Journalist and editor extraordinaire Tina Brown wrote today, on The Daily Beast, that “No one I know has a job anymore. They’ve got Gigs.” In her rather negative post, she correctly notices the plethora of laid-off workers that are now trying to pay their bills by doing freelance project work. Tina seems to tie this condition to the battered state of the economy. While she’s right in doing so (and I like her term “The Gig Economy”), Tina (and many others) misses the bigger point.
The growing number of freelance workers represents a long-term structural shift in the economy, not just an inevitable immediate outcome of a global recession.
This new work model, which I call Work 2.0, is rapidly becoming the new reality. Yes, the economic downturn has accelerated the trend toward knowledge workers being employed on-demand to complete discrete projects, but the trend was already in place and is not likely to reverse itself. One of the lasting legacies of this Great Recession will be the transition to freelance, rather than regular, employment by many knowledge workers.
Venkatesh Rao illuminates a clear distinction between the old and new models of work on his blog. He uses the term “Organization Man” to describe the worker that is employed with the same company for many years, climbing the proverbial corporate ladder. He calls the freelancers “Cloudworkers” — human resources that can be called upon when needed to complete a specific task, much like one would consume a Web service hosted remotely. Like me, Venkat believes that cloudworking is rapidly displacing the organization-centric way of working, and that this is not just a temporary result of tough economic times.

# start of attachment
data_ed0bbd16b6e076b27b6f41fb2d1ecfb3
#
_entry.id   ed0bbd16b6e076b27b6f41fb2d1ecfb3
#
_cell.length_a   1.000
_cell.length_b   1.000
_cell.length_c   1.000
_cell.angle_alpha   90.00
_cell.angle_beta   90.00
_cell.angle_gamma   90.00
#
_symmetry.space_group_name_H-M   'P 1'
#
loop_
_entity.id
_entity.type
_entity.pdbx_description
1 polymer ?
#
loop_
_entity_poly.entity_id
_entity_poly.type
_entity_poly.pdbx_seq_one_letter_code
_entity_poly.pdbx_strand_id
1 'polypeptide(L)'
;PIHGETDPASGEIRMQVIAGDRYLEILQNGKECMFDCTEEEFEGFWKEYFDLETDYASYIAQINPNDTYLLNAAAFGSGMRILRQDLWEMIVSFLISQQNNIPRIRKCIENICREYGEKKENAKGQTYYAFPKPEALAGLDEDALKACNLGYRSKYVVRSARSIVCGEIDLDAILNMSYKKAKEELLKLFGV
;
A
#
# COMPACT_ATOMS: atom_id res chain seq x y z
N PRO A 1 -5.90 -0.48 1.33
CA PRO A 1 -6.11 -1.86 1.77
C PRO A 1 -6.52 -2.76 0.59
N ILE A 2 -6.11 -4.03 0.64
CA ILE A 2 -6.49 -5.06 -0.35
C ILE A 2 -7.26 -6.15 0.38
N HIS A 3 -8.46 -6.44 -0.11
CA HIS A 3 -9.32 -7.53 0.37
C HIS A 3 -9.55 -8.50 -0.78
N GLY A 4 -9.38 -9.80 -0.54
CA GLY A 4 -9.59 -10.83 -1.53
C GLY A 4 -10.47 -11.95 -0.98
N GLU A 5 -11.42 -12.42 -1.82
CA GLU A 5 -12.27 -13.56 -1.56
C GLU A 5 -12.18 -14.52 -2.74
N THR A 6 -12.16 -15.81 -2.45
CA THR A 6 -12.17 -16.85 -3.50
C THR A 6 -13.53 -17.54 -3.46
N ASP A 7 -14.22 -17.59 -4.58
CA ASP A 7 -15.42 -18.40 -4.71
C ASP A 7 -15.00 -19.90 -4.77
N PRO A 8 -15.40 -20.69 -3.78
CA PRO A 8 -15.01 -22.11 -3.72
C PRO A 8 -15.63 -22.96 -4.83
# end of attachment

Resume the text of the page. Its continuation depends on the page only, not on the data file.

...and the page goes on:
What force is driving this transition to Work 2.0? The great disrupter called the Internet. As numerous authors (including Thomas Friedman and Daniel Pink) have noted, it is now easy and economical to divide work into digital bits and push it — and the information and knowledge needed to complete the task — to others outside of the company and/or geographic region for completion. Increasingly, corporate employees exist to synthesize the various work pieces into a complete product as they are completed and returned to the company.
There’s one other point that Tina Brown did not make explicitly, but must be noted.
The success of the Work 2.0 model ultimately depends not only on the infrastructure that enables it (the Internet), but also on healthy, collaborative relationships between the players in the game.
Making an acceptable living as a freelancer requires developing and maintaining an expansive professional network. Without a strong and active network, it is difficult, if not impossible, for a freelancer to piece together enough work opportunities and income to pay the bills. Tina noted (twice) the frantic number of things her freelancer friends were working on, but she didn’t talk about how they were able to garner so many opportunities. Tina is a well-connected individual and, undoubtedly, so are many of her friends. That high degree of connection will be required of more and more of us as we transition to Work 2.0.
As a way of summarizing, I’ll reprint another statement from Tina’s post.
“To people I know in the bottom income brackets, living paycheck to paycheck, the Gig Economy has been old news for years. What’s new is the way it’s hit the demographic that used to assume that a college degree from an elite school was the passport to job security.”
That “hit” is not temporary; it’s a long-term shift in the foundation of work. Better get networking…